What dfferent types of abstracts and summaries are there and why should every publication have one? Three types and their uses are summarised below. Elements from these abstracts & summaries form the basis of publication announcements, which can be augmented with author quotes, infographics and related multimedia.
||Stand-alone description, 100-250 words
||Verso title page, library databases
||Structured summary of background (context & significance), methods, findings/outcomes & conclusions
||In publication before table of contents
||Brief promotional statement (1-2 sentences)
||Web announcements & press releases
For the IRC WASH Library, Bettie Westerhof produced guidelines for writing indicative abstracts, see http://www.washdoc.info/page/26953
Important is that an indicative abstract should “ be complete in and of itself; that is, it should be able to serve as a stand-alone description which provides a complete picture of the document” with a length of 100-250 words.
“Its purpose is to acquaint users with the subject content of the document and to help them decide whether or not to consult the original document.”
Traditionally indicative abstracts are used in bibliographic databases and on the verso of the title page of books and reports.
Descriptive abstracts, executive summaries, author summaries
Academic publications (journal articles/dissertation) use descriptive abstracts with structured formats, e.g.:
Background, Methods, Results, Conclusions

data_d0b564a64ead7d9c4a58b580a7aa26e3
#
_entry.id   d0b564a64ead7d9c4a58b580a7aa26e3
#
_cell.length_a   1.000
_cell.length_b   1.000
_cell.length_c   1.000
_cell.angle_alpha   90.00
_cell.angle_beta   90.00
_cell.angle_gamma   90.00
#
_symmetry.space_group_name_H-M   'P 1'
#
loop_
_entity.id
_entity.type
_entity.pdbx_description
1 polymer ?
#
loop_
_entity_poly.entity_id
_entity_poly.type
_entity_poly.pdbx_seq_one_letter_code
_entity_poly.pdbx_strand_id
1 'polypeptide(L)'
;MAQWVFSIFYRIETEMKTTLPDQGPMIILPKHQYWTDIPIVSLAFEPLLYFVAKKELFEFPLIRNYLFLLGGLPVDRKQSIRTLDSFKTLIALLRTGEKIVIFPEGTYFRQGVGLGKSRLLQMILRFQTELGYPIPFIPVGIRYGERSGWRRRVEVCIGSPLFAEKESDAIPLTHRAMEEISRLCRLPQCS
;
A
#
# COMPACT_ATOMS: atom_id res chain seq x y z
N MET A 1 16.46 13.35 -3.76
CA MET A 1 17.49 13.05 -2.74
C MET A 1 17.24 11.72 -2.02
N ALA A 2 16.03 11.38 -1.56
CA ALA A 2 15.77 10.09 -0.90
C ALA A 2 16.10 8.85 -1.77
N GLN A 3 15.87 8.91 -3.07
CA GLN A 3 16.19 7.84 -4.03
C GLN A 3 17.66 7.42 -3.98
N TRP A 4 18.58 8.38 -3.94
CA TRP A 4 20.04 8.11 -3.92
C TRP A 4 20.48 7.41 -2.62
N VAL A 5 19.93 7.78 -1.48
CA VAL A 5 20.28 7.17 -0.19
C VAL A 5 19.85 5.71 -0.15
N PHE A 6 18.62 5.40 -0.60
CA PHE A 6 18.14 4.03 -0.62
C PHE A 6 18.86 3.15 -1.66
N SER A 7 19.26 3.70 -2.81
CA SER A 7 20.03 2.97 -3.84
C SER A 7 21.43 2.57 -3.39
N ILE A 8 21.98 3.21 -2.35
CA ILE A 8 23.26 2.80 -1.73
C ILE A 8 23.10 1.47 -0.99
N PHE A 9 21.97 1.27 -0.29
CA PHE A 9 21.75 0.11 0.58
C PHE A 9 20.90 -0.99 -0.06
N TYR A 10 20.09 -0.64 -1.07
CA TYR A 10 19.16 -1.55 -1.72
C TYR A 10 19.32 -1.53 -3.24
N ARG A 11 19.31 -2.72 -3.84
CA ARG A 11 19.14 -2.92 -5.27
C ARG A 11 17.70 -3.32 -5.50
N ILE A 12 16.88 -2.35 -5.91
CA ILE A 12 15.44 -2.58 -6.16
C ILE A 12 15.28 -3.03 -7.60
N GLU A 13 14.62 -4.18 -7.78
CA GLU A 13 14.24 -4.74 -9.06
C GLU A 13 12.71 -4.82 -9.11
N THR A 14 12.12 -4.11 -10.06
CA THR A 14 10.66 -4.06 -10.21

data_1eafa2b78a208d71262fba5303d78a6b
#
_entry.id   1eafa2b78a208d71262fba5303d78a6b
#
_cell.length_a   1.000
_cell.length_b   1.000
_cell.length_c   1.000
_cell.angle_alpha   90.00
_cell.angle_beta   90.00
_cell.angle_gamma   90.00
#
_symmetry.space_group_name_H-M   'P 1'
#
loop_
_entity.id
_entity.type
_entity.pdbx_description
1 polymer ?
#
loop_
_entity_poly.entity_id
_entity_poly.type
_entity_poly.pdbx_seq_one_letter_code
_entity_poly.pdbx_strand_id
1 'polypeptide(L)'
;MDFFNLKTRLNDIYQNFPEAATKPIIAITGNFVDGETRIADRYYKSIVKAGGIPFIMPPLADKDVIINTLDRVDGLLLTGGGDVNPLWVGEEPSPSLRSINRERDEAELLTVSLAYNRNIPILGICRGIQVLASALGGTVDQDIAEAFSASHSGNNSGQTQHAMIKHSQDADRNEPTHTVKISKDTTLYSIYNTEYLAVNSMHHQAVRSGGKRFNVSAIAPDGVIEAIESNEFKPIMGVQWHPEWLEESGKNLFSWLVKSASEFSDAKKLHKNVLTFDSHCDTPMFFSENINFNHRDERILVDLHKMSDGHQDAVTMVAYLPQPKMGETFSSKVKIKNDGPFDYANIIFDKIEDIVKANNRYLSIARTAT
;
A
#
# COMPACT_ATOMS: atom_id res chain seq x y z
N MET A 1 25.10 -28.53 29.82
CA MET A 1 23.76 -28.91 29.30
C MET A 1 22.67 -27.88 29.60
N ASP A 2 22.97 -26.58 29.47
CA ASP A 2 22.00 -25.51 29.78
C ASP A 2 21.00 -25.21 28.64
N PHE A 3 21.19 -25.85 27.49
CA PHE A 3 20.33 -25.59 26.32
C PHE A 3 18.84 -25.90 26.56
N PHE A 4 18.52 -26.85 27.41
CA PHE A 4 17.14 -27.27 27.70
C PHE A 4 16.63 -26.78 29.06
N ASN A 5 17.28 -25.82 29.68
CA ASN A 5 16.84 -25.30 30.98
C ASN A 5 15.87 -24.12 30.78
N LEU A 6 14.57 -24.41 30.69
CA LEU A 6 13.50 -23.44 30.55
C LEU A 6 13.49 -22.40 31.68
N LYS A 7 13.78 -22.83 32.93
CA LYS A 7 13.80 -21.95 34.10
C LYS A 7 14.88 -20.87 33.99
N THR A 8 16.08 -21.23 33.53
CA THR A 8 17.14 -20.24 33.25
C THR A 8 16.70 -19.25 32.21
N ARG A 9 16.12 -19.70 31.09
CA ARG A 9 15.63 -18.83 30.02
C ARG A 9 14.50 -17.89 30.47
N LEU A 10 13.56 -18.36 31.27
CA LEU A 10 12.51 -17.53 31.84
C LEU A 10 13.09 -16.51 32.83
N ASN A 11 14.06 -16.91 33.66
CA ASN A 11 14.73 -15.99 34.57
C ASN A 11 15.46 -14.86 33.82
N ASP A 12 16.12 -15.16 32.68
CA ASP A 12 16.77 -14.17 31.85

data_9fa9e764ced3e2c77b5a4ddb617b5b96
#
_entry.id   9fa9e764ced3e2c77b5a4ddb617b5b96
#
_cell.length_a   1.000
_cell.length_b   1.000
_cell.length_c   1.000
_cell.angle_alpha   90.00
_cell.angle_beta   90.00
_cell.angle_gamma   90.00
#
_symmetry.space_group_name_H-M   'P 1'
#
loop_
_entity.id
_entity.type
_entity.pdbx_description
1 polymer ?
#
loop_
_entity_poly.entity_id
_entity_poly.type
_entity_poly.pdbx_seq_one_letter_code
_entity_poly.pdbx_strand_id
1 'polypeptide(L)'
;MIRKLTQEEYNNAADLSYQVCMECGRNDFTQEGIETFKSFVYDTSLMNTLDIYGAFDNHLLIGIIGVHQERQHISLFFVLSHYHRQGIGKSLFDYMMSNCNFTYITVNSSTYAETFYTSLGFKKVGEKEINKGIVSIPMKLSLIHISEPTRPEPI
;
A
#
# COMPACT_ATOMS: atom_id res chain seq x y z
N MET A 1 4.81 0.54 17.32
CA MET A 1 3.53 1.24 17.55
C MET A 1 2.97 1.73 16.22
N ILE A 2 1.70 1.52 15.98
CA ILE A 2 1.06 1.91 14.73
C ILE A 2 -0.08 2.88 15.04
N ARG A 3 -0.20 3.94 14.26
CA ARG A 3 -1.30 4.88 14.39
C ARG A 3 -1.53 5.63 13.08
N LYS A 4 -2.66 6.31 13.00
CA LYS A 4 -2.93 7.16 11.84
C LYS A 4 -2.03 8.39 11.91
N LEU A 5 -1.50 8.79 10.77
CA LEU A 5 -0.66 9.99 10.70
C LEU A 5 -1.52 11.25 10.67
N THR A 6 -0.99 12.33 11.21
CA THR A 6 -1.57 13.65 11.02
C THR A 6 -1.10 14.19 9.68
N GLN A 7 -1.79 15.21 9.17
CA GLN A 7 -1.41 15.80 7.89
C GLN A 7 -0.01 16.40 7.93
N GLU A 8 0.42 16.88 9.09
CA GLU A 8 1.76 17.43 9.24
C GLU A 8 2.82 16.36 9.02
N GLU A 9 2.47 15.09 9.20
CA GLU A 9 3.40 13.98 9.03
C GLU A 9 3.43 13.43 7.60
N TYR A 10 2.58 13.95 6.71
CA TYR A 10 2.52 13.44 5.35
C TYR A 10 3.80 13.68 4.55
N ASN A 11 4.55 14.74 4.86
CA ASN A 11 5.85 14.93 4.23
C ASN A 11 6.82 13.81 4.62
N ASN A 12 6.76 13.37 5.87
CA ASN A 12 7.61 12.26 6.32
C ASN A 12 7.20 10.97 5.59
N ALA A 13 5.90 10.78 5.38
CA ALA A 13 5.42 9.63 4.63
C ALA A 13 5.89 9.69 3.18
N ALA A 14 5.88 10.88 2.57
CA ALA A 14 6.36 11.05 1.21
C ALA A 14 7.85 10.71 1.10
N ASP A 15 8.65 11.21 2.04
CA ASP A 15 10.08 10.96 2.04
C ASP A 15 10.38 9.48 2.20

Objective, Design, Setting, Participants, Interventions, Main outcome measure, Results, Conclusion
Here is a structured format for dissertations:
- Study background and significance, Methodological components, Findings, Conclusions
Executive summaries are similar to descriptive abstracts but are usually used in project and business reports. Here are some examples guidelines:
PLoS Biology requires author’s to include an Author Summary, a “150-200 word non-technical summary […]to make findings accessible to an audience of both scientists and non-scientists. Ideally aimed to a level of understanding of an undergraduate student, the significance of the work should be presented simply, objectively, and without exaggeration”.
Blurbs & grabs
Blurbs are brief statements, one or two sentences, about a publication, written to entice readers. Academic publisher PLoS Biology requires writers to include a blurb with their manuscript – http://www.plosbiology.org/static/guidelines.action
In business proposals the “grab” has a similar function: “in two or three sentences you should tell the reader why your business is special” (http://www.wikihow.com/Write-an-Executive-Summary)
The blurb or grab is what you would use in a promotional announcement of the publication on your web site or in a press release